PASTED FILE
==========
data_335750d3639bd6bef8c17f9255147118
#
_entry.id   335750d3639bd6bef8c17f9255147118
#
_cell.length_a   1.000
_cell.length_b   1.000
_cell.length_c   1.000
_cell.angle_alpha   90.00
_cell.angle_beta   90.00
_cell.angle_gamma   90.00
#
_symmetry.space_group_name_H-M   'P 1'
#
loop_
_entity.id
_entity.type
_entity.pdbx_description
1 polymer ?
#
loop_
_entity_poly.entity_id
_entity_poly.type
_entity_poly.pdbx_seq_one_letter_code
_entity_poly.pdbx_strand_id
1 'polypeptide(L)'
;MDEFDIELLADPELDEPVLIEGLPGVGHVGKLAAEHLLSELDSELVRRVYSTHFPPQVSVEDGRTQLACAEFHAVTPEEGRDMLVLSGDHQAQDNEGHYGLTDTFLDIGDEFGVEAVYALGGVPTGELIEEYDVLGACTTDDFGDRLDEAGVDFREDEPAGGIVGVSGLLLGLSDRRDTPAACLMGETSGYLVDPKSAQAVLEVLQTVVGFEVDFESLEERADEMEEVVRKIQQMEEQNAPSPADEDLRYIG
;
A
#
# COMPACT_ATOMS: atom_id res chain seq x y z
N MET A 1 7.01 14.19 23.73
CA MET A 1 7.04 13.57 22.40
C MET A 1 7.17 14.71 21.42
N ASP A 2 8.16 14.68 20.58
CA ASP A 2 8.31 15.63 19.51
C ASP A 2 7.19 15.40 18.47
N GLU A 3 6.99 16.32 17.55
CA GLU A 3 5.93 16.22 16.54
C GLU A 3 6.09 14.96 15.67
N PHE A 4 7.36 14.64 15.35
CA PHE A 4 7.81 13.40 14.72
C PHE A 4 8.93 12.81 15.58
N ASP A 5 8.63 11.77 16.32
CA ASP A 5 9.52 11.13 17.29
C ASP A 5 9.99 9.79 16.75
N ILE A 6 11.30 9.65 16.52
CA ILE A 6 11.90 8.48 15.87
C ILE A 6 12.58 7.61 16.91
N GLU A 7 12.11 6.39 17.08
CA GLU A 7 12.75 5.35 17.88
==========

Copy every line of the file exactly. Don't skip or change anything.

data_335750d3639bd6bef8c17f9255147118
#
_entry.id   335750d3639bd6bef8c17f9255147118
#
_cell.length_a   1.000
_cell.length_b   1.000
_cell.length_c   1.000
_cell.angle_alpha   90.00
_cell.angle_beta   90.00
_cell.angle_gamma   90.00
#
_symmetry.space_group_name_H-M   'P 1'
#
loop_
_entity.id
_entity.type
_entity.pdbx_description
1 polymer ?
#
loop_
_entity_poly.entity_id
_entity_poly.type
_entity_poly.pdbx_seq_one_letter_code
_entity_poly.pdbx_strand_id
1 'polypeptide(L)'
;MDEFDIELLADPELDEPVLIEGLPGVGHVGKLAAEHLLSELDSELVRRVYSTHFPPQVSVEDGRTQLACAEFHAVTPEEGRDMLVLSGDHQAQDNEGHYGLTDTFLDIGDEFGVEAVYALGGVPTGELIEEYDVLGACTTDDFGDRLDEAGVDFREDEPAGGIVGVSGLLLGLSDRRDTPAACLMGETSGYLVDPKSAQAVLEVLQTVVGFEVDFESLEERADEMEEVVRKIQQMEEQNAPSPADEDLRYIG
;
A
#
# COMPACT_ATOMS: atom_id res chain seq x y z
N MET A 1 7.01 14.19 23.73
CA MET A 1 7.04 13.57 22.40
C MET A 1 7.17 14.71 21.42
N ASP A 2 8.16 14.68 20.58
CA ASP A 2 8.31 15.63 19.51
C ASP A 2 7.19 15.40 18.47
N GLU A 3 6.99 16.32 17.55
CA GLU A 3 5.93 16.22 16.54
C GLU A 3 6.09 14.96 15.67
N PHE A 4 7.36 14.64 15.35
CA PHE A 4 7.81 13.40 14.72
C PHE A 4 8.93 12.81 15.58
N ASP A 5 8.63 11.77 16.32
CA ASP A 5 9.52 11.13 17.29
C ASP A 5 9.99 9.79 16.75
N ILE A 6 11.30 9.65 16.52
CA ILE A 6 11.90 8.48 15.87
C ILE A 6 12.58 7.61 16.91
N GLU A 7 12.11 6.39 17.08
CA GLU A 7 12.75 5.35 17.88